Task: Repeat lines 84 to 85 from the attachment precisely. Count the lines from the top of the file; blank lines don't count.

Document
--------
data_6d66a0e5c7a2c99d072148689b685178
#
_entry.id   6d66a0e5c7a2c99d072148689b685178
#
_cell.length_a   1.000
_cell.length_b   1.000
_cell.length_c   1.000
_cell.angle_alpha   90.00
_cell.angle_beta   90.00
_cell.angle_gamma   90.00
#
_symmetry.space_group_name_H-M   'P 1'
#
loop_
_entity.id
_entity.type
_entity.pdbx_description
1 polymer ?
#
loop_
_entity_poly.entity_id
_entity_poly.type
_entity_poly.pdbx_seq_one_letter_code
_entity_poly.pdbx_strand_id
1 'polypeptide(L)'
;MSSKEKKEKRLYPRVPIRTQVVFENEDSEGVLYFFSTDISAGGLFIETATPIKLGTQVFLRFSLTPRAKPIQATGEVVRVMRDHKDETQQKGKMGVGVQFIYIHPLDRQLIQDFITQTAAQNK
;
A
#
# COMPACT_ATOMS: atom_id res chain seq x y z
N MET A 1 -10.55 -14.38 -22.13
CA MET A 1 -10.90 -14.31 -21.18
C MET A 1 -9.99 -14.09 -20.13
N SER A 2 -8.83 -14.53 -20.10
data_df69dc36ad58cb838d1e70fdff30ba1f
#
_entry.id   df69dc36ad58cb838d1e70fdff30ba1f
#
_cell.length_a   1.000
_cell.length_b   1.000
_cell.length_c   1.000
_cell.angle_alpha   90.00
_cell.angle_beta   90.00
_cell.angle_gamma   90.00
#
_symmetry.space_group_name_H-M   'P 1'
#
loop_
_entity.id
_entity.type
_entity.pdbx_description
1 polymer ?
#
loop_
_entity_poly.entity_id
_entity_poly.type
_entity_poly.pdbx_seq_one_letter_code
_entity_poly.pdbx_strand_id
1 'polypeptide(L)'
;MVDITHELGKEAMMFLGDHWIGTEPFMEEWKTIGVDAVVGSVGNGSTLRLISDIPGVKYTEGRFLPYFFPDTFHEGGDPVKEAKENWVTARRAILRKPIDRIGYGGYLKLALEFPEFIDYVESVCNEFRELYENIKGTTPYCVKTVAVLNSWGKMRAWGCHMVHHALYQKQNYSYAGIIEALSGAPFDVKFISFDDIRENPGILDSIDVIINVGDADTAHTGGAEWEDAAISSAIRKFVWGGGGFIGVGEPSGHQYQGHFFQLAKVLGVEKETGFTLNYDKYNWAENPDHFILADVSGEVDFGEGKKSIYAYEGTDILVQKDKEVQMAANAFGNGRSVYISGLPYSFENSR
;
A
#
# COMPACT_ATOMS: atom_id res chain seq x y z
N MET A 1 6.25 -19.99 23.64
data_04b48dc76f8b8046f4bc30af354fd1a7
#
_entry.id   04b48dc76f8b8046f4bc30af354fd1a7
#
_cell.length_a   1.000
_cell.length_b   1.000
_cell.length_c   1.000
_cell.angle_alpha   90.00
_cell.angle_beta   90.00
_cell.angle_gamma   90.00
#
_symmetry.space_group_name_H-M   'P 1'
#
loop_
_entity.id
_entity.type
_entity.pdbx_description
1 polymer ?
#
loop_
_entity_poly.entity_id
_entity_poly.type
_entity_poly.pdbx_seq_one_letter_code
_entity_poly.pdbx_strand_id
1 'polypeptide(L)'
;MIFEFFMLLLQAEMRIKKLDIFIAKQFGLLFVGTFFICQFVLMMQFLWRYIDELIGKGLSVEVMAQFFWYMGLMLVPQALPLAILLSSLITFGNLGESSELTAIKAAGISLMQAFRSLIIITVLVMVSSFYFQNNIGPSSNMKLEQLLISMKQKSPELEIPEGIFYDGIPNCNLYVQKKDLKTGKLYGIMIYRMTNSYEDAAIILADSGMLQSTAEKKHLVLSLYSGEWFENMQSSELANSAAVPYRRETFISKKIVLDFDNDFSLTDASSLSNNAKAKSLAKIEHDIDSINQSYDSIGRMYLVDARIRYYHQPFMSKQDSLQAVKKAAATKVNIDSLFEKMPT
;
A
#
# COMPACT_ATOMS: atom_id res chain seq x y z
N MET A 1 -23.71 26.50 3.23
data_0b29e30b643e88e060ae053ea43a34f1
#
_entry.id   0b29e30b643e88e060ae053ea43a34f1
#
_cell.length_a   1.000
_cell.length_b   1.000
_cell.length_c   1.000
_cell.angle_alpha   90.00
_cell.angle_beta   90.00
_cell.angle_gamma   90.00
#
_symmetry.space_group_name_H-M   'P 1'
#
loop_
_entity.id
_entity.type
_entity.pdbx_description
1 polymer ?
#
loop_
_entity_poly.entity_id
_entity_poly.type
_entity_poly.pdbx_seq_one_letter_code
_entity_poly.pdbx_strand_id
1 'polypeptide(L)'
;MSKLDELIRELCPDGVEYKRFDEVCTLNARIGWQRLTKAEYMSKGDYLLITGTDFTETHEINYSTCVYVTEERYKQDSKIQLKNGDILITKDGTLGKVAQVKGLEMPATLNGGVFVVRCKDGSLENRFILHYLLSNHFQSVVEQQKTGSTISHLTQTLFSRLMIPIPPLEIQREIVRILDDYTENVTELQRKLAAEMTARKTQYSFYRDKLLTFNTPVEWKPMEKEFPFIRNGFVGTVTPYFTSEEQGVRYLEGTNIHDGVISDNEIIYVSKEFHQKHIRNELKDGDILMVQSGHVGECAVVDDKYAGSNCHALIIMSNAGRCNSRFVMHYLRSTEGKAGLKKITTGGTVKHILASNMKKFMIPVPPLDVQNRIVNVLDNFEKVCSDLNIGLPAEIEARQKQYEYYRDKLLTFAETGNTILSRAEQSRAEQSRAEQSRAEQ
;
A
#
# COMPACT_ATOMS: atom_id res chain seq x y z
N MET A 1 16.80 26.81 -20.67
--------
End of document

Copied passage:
#
loop_